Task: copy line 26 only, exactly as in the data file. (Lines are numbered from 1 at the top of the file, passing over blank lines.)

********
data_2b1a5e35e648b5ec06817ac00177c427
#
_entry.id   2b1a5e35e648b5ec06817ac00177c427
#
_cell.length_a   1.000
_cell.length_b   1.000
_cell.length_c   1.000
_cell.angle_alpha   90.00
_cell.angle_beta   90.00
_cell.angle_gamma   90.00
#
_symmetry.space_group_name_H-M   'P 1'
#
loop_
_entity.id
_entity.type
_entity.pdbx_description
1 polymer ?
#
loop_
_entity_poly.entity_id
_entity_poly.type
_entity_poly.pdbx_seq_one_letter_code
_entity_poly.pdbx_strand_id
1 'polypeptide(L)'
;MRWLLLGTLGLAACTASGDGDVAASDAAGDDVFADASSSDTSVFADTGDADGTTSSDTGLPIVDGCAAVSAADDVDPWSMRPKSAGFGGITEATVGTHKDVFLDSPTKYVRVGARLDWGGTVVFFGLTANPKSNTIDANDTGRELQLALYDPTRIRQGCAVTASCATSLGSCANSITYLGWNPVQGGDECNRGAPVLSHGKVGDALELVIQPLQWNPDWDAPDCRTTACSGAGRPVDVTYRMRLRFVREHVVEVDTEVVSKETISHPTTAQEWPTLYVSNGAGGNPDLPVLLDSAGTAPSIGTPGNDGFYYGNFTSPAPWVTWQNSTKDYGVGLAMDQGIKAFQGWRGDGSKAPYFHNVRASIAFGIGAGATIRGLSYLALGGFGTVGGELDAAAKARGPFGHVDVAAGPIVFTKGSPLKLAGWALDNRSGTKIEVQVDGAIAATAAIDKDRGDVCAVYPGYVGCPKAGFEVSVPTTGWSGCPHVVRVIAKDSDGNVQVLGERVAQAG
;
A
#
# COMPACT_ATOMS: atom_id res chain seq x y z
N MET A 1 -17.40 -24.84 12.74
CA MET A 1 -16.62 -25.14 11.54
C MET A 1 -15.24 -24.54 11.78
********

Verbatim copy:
;MRWLLLGTLGLAACTASGDGDVAASDAAGDDVFADASSSDTSVFADTGDADGTTSSDTGLPIVDGCAAVSAADDVDPWSMRPKSAGFGGITEATVGTHKDVFLDSPTKYVRVGARLDWGGTVVFFGLTANPKSNTIDANDTGRELQLALYDPTRIRQGCAVTASCATSLGSCANSITYLGWNPVQGGDECNRGAPVLSHGKVGDALELVIQPLQWNPDWDAPDCRTTACSGAGRPVDVTYRMRLRFVREHVVEVDTEVVSKETISHPTTAQEWPTLYVSNGAGGNPDLPVLLDSAGTAPSIGTPGNDGFYYGNFTSPAPWVTWQNSTKDYGVGLAMDQGIKAFQGWRGDGSKAPYFHNVRASIAFGIGAGATIRGLSYLALGGFGTVGGELDAAAKARGPFGHVDVAAGPIVFTKGSPLKLAGWALDNRSGTKIEVQVDGAIAATAAIDKDRGDVCAVYPGYVGCPKAGFEVSVPTTGWSGCPHVVRVIAKDSDGNVQVLGERVAQAG